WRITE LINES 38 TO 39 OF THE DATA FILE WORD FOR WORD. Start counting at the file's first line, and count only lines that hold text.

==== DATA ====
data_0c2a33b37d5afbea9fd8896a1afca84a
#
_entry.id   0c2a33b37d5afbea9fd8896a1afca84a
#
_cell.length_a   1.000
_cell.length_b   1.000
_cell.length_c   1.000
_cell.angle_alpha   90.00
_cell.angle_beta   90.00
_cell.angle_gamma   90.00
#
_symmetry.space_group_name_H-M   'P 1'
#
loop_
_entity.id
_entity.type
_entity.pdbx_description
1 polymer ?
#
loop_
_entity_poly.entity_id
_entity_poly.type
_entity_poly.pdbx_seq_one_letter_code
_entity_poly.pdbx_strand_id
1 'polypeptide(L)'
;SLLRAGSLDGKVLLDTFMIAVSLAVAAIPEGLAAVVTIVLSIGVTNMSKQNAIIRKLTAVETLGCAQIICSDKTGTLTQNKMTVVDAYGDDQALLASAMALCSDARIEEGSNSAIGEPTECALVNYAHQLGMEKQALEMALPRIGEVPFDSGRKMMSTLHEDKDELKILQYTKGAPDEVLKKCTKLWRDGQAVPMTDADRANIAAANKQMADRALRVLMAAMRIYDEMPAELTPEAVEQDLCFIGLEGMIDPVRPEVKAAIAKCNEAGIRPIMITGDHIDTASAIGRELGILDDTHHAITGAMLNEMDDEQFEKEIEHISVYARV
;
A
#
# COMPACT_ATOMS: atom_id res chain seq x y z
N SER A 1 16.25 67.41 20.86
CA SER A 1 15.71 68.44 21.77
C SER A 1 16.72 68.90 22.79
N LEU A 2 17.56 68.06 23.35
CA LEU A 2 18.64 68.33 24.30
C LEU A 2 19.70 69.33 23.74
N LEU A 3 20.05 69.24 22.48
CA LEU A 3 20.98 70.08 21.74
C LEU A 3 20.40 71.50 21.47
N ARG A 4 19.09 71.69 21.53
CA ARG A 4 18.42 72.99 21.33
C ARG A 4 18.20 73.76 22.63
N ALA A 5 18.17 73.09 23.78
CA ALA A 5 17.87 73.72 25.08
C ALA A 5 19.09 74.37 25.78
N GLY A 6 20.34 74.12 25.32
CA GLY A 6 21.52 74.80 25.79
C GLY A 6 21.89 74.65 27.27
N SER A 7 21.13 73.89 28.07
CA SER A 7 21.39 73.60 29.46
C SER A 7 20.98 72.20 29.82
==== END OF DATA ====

CA LEU A 3 20.98 70.08 21.74
C LEU A 3 20.40 71.50 21.47